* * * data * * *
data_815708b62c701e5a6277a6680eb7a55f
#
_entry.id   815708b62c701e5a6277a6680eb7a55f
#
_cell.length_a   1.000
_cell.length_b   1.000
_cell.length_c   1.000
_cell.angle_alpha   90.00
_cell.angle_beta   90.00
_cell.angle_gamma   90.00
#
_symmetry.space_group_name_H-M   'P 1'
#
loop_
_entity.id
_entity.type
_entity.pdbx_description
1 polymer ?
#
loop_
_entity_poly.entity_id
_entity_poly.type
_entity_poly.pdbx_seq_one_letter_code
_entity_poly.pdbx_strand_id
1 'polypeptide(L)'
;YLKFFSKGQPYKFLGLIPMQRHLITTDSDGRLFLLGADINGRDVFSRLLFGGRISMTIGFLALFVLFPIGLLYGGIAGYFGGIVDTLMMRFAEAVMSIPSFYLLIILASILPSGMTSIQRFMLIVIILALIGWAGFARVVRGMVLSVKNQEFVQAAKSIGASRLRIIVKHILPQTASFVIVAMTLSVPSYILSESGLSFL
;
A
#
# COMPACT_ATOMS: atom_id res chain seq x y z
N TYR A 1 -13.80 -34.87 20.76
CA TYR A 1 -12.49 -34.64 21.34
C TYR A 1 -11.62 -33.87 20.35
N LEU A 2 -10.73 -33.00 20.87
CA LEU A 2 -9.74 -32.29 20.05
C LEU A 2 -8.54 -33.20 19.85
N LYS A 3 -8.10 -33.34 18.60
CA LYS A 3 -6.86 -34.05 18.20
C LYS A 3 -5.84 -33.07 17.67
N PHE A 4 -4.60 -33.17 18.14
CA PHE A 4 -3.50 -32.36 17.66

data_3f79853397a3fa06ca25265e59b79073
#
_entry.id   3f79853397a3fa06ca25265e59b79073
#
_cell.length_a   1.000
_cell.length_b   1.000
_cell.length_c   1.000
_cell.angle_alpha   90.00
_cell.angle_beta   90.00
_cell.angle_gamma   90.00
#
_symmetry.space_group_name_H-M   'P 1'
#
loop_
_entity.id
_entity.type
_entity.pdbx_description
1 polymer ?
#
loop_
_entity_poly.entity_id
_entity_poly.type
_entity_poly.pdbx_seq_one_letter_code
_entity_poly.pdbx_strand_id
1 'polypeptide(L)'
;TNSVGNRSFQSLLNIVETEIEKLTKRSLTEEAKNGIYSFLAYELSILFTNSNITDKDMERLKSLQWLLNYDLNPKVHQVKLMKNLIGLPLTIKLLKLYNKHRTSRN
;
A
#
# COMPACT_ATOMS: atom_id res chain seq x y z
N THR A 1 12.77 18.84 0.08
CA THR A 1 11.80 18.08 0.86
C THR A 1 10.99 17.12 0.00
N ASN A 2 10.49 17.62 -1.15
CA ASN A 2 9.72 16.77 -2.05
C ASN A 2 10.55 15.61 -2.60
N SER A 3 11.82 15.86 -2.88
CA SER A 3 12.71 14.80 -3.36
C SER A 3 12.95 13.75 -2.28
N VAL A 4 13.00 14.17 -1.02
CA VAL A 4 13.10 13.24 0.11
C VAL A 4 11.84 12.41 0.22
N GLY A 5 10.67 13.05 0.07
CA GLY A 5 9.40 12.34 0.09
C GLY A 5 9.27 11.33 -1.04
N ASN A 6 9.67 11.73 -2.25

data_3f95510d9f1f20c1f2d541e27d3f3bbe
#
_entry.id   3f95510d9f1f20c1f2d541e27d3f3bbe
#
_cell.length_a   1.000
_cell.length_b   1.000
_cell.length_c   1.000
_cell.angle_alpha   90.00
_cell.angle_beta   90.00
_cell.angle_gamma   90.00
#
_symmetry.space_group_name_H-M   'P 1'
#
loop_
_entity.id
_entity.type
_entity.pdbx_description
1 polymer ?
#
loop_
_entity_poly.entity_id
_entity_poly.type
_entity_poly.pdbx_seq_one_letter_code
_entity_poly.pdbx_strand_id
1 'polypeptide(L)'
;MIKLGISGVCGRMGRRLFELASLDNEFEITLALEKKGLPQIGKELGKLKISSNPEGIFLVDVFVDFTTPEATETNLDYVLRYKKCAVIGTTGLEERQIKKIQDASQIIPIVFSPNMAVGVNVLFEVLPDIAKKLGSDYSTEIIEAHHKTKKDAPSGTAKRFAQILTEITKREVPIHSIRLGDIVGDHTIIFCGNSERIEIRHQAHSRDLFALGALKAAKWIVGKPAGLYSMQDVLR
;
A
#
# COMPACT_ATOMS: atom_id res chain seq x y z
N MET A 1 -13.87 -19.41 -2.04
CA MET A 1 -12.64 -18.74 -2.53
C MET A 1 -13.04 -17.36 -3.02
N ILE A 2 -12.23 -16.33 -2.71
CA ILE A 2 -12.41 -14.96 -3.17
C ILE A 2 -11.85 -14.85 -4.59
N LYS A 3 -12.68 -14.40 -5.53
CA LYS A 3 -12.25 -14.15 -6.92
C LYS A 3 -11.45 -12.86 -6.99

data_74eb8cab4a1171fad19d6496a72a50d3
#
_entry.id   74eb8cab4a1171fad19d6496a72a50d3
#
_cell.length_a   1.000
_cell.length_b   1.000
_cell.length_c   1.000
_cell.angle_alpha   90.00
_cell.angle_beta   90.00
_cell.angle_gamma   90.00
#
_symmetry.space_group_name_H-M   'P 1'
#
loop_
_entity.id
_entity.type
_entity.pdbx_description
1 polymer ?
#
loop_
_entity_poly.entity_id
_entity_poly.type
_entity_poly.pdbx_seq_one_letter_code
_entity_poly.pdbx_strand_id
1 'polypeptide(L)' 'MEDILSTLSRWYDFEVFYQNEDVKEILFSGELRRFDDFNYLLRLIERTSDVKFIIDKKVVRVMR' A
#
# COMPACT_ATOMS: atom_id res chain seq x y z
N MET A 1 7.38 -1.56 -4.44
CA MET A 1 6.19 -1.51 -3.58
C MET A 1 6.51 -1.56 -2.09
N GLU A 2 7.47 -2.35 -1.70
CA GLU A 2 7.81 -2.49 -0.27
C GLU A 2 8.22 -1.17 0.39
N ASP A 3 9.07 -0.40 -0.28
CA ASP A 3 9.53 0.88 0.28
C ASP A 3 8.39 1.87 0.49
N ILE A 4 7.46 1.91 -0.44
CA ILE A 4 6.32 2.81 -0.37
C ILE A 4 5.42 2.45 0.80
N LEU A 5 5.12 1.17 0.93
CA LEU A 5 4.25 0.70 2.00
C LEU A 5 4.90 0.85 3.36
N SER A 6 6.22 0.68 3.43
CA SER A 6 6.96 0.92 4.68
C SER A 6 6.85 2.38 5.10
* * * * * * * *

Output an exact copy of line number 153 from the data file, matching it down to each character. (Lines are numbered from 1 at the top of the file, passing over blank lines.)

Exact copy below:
# COMPACT_ATOMS: atom_id res chain seq x y z